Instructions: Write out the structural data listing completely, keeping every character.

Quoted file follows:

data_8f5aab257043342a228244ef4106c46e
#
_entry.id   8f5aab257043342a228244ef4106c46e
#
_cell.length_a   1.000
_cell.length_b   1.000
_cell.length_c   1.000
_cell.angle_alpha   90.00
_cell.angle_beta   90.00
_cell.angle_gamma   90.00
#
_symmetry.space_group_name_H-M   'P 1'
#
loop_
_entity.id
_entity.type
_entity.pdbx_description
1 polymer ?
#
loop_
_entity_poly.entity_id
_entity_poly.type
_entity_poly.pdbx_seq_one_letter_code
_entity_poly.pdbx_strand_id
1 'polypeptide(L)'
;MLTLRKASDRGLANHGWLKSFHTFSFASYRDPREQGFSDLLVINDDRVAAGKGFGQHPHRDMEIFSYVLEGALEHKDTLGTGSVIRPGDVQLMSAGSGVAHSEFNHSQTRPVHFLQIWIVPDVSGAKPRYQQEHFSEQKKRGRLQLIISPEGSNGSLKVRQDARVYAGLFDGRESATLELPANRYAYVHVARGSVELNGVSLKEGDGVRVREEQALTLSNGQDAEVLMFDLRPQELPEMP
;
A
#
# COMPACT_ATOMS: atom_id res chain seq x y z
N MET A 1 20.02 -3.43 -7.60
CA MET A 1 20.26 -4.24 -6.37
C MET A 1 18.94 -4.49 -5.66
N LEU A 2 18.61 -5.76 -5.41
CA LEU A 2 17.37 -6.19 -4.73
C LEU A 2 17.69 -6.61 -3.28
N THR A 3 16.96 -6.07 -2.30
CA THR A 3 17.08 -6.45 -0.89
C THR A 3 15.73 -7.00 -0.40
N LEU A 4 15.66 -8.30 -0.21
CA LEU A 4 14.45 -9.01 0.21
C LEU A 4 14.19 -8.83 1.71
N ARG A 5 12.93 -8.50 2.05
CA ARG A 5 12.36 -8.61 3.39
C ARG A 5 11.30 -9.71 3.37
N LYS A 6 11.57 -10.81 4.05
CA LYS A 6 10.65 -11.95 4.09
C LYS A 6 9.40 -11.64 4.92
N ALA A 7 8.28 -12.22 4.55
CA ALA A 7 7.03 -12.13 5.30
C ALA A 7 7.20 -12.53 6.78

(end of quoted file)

data_8f5aab257043342a228244ef4106c46e
#
_entry.id   8f5aab257043342a228244ef4106c46e
#
_cell.length_a   1.000
_cell.length_b   1.000
_cell.length_c   1.000
_cell.angle_alpha   90.00
_cell.angle_beta   90.00
_cell.angle_gamma   90.00
#
_symmetry.space_group_name_H-M   'P 1'
#
loop_
_entity.id
_entity.type
_entity.pdbx_description
1 polymer ?
#
loop_
_entity_poly.entity_id
_entity_poly.type
_entity_poly.pdbx_seq_one_letter_code
_entity_poly.pdbx_strand_id
1 'polypeptide(L)'
;MLTLRKASDRGLANHGWLKSFHTFSFASYRDPREQGFSDLLVINDDRVAAGKGFGQHPHRDMEIFSYVLEGALEHKDTLGTGSVIRPGDVQLMSAGSGVAHSEFNHSQTRPVHFLQIWIVPDVSGAKPRYQQEHFSEQKKRGRLQLIISPEGSNGSLKVRQDARVYAGLFDGRESATLELPANRYAYVHVARGSVELNGVSLKEGDGVRVREEQALTLSNGQDAEVLMFDLRPQELPEMP
;
A
#
# COMPACT_ATOMS: atom_id res chain seq x y z
N MET A 1 20.02 -3.43 -7.60
CA MET A 1 20.26 -4.24 -6.37
C MET A 1 18.94 -4.49 -5.66
N LEU A 2 18.61 -5.76 -5.41
CA LEU A 2 17.37 -6.19 -4.73
C LEU A 2 17.69 -6.61 -3.28
N THR A 3 16.96 -6.07 -2.30
CA THR A 3 17.08 -6.45 -0.89
C THR A 3 15.73 -7.00 -0.40
N LEU A 4 15.66 -8.30 -0.21
CA LEU A 4 14.45 -9.01 0.21
C LEU A 4 14.19 -8.83 1.71
N ARG A 5 12.93 -8.50 2.05
CA ARG A 5 12.36 -8.61 3.39
C ARG A 5 11.30 -9.71 3.37
N LYS A 6 11.57 -10.81 4.05
CA LYS A 6 10.65 -11.95 4.09
C LYS A 6 9.40 -11.64 4.92
N ALA A 7 8.28 -12.22 4.55
CA ALA A 7 7.03 -12.13 5.30
C ALA A 7 7.20 -12.53 6.78